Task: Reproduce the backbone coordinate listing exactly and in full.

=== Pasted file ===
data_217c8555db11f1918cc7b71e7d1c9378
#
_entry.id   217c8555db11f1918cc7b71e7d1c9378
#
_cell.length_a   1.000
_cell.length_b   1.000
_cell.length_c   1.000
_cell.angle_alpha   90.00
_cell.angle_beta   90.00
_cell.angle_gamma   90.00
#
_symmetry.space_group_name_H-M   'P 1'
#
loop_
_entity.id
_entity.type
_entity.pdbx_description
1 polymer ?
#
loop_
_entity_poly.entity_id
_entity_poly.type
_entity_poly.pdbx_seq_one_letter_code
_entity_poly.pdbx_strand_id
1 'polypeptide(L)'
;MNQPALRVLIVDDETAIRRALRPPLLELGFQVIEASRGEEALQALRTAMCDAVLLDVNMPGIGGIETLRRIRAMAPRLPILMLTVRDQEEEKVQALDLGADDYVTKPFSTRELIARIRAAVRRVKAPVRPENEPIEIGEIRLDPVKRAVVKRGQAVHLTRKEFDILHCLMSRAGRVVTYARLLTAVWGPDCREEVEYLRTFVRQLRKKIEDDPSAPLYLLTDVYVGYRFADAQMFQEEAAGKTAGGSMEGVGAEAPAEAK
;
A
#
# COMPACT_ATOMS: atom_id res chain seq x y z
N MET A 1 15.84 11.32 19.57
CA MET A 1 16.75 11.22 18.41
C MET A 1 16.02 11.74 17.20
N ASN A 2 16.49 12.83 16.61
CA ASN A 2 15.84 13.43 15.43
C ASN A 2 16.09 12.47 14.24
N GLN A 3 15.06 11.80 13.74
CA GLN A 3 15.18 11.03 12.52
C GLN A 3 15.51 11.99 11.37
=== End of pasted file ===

data_217c8555db11f1918cc7b71e7d1c9378
#
_entry.id   217c8555db11f1918cc7b71e7d1c9378
#
_cell.length_a   1.000
_cell.length_b   1.000
_cell.length_c   1.000
_cell.angle_alpha   90.00
_cell.angle_beta   90.00
_cell.angle_gamma   90.00
#
_symmetry.space_group_name_H-M   'P 1'
#
loop_
_entity.id
_entity.type
_entity.pdbx_description
1 polymer ?
#
loop_
_entity_poly.entity_id
_entity_poly.type
_entity_poly.pdbx_seq_one_letter_code
_entity_poly.pdbx_strand_id
1 'polypeptide(L)'
;MNQPALRVLIVDDETAIRRALRPPLLELGFQVIEASRGEEALQALRTAMCDAVLLDVNMPGIGGIETLRRIRAMAPRLPILMLTVRDQEEEKVQALDLGADDYVTKPFSTRELIARIRAAVRRVKAPVRPENEPIEIGEIRLDPVKRAVVKRGQAVHLTRKEFDILHCLMSRAGRVVTYARLLTAVWGPDCREEVEYLRTFVRQLRKKIEDDPSAPLYLLTDVYVGYRFADAQMFQEEAAGKTAGGSMEGVGAEAPAEAK
;
A
#
# COMPACT_ATOMS: atom_id res chain seq x y z
N MET A 1 15.84 11.32 19.57
CA MET A 1 16.75 11.22 18.41
C MET A 1 16.02 11.74 17.20
N ASN A 2 16.49 12.83 16.61
CA ASN A 2 15.84 13.43 15.43
C ASN A 2 16.09 12.47 14.24
N GLN A 3 15.06 11.80 13.74
CA GLN A 3 15.18 11.03 12.52
C GLN A 3 15.51 11.99 11.37